McGrath expects many major retailers to either have their own sales at the same time or simply price-match products with Amazon. “For customers, that means doing a quick price comparison before buying a big-ticket item, such as a TV or laptop, on Amazon. There might be a better price—or a higher-quality model at a competitive price.”

Big box retailers are offering competitive prices in direct competition with Prime Day. For example, Target is having three “deal days” from June 20 to 22 with heavy discounts on everything from electronics and home to essentials to toys, beauty and grocery products.

This competition works in your favor if you don’t have the flexibility to monitor fleeting Prime Day deals. “Customers can also rest assured that, if Amazon sells out of something popular, they have a second chance when another retailer swoops in and offers a similar deal,” McGrath says.

Use your credit cards to make the most of Prime Day

If you’re looking to spend big this Prime Day, don’t just prepare for what you’ll buy; be savvy about how you’ll make your purchases, too. Strategically using rewards credit cards can up your savings even more.

Frequent Amazon and Whole Foods shoppers looking to fully reap Prime membership benefits may find the most value in the Amazon Prime Rewards Visa Signature Card.

For no annual fee (besides your Prime membership cost), you’ll earn 5 percent cash back on every purchase (6 percent during Prime Day) at and Whole Foods Market. This year Amazon is also offering 10 percent back on select prime day products. Bankrate estimates that this card is best for shoppers who spend more than $2,000 annually with Amazon, in order to earn back the membership cost.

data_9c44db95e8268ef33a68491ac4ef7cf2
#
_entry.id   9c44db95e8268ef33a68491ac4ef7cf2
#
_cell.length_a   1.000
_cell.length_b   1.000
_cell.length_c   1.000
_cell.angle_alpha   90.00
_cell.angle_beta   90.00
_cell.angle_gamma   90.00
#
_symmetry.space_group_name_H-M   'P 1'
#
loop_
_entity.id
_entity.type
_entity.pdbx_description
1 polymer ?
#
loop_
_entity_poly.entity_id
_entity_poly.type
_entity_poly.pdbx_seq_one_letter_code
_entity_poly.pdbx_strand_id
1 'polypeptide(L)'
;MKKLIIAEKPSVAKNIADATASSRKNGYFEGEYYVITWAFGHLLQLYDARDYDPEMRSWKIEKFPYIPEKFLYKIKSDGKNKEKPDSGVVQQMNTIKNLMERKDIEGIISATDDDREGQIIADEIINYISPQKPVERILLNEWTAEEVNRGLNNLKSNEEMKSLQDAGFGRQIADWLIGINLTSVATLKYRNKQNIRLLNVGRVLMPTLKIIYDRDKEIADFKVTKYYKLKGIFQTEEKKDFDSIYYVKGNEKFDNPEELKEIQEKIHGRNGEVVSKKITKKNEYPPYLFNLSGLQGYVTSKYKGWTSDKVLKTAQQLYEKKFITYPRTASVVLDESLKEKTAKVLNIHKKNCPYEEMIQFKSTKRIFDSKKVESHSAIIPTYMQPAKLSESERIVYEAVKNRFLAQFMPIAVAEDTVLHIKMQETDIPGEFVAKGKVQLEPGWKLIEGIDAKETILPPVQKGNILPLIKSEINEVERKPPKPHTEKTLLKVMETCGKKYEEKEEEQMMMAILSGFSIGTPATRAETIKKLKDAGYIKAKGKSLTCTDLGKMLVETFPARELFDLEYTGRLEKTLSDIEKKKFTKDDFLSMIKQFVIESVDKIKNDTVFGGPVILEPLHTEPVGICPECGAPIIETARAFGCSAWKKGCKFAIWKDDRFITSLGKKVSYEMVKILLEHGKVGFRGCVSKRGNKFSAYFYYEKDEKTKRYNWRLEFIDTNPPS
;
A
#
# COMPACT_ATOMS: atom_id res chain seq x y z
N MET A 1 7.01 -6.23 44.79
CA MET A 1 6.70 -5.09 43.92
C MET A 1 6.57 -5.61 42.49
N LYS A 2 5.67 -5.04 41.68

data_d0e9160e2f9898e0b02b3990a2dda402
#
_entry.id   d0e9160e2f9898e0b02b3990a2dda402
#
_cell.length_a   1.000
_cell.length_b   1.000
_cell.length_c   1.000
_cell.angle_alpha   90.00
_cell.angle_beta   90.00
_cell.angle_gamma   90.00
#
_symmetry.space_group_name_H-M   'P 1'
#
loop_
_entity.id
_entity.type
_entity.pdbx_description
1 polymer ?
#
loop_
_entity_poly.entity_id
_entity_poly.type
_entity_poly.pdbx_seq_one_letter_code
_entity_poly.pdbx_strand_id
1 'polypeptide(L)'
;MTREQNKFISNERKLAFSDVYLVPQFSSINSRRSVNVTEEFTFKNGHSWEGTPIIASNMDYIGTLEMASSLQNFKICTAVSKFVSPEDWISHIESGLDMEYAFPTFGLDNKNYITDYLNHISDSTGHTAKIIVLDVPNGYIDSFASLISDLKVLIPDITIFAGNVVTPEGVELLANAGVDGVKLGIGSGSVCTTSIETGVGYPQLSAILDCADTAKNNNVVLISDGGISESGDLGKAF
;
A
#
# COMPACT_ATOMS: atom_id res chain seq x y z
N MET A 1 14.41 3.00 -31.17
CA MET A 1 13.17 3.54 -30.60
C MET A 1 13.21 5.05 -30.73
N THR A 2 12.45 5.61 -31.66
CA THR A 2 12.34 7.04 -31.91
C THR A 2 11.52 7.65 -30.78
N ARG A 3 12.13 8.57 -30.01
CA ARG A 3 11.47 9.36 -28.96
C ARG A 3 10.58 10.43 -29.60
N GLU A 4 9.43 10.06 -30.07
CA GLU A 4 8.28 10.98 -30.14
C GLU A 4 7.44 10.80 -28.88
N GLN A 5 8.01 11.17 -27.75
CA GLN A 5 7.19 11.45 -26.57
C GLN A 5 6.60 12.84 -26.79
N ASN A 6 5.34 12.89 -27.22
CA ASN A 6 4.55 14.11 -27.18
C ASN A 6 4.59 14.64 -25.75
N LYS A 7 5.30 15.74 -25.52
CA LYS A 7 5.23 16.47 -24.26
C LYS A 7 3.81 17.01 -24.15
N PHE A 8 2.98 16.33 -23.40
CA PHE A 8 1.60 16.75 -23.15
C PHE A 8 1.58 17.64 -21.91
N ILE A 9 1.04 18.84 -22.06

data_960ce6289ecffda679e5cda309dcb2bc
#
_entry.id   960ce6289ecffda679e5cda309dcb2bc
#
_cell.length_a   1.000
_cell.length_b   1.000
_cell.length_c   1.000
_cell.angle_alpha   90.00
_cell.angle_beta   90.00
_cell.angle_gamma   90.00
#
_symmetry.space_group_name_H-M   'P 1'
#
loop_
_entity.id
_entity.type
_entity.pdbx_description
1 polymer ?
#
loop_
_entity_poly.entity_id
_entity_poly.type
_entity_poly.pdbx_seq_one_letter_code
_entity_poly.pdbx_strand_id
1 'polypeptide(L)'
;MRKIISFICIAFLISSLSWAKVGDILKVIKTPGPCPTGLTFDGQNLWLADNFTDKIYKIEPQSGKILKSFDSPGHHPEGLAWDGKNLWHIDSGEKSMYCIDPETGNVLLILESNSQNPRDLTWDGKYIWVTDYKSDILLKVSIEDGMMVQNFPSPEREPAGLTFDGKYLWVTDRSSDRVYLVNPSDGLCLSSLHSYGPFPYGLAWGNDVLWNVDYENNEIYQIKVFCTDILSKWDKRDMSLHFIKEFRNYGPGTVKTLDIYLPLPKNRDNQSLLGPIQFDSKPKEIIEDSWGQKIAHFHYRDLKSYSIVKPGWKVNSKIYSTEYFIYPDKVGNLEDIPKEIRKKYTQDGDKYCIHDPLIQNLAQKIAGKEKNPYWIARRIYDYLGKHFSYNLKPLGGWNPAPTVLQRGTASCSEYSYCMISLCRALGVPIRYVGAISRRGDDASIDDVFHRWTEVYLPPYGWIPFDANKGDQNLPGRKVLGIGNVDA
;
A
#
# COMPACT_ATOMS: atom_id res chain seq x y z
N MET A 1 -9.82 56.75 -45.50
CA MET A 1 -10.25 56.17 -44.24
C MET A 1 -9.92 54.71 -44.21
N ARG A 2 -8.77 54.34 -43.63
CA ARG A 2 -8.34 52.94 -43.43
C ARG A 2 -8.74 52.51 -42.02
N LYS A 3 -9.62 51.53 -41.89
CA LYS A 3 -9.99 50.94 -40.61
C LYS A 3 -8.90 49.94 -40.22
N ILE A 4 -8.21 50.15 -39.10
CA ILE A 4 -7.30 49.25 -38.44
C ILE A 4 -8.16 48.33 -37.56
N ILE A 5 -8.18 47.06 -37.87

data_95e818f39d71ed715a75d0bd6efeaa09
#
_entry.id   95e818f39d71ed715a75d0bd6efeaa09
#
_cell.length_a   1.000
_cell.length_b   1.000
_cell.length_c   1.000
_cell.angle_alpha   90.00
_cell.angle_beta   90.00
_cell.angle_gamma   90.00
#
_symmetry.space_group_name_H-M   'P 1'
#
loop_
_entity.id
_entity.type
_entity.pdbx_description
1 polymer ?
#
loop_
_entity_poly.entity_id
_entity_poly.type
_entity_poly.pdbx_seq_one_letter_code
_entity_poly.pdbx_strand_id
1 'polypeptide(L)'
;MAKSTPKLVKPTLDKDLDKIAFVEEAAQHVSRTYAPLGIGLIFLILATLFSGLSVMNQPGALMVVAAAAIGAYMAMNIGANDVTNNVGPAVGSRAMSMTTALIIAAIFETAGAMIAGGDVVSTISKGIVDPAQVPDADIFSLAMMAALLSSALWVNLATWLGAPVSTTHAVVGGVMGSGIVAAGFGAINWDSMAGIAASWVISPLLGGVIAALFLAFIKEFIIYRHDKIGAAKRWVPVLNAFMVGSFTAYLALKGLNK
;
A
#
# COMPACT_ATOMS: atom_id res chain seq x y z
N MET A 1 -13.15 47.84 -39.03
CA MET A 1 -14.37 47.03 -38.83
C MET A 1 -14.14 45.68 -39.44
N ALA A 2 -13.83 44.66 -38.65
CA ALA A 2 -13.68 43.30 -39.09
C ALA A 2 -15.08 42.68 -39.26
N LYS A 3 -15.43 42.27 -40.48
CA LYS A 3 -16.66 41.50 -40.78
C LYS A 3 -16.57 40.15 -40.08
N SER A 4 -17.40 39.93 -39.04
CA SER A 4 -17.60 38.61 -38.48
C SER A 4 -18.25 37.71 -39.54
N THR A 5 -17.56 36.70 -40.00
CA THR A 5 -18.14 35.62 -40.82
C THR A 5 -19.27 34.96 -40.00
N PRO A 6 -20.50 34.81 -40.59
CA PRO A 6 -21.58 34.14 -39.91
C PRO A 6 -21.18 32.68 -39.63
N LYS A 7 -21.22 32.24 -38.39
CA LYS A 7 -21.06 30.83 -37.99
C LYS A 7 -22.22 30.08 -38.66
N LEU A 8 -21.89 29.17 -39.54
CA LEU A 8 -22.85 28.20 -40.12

Cards with rotating rewards categories, like the Discover it® Cash Back, may not align with Amazon purchases this quarter, but frequent Prime buyers can still cash in when the category comes around in Q4 in time for the holiday season.

Otherwise, a flat cash-back card can offer even more flexibility. A couple of Bankrate’s top-rated cash-back options include:

If you’re in the market for a new card and plan to spend during Prime Day, you may also want to take the opportunity to cash in on a sign-up bonus. Just don’t use flashy Prime Day sales as an excuse to overspend or buy something simply because it’s discounted.

“Remember that just because it’s Prime Day and Amazon has something on sale, that doesn’t mean it’s necessarily the best deal out there,” Skirboll says. “Do your due diligence and price compare.”

Learn more: The best credit cards for shopping on Amazon

All information about the Amazon Prime Rewards Visa Signature Card has been collected independently by Bankrate and has not been reviewed or approved by the issuer.

Written by
Meredith Hoffman
Credit Cards Reporter
Meredith Hoffman is a personal finance writer covering credit card news and advice at Bankrate. She is originally from Columbia, S.C., and received her bachelor's degree from the Univ. of North Carolina at Wilmington. Before joining Bankrate in October 2019, Meredith worked as the news editor of Wilmington’s local newspaper, The Seahawk.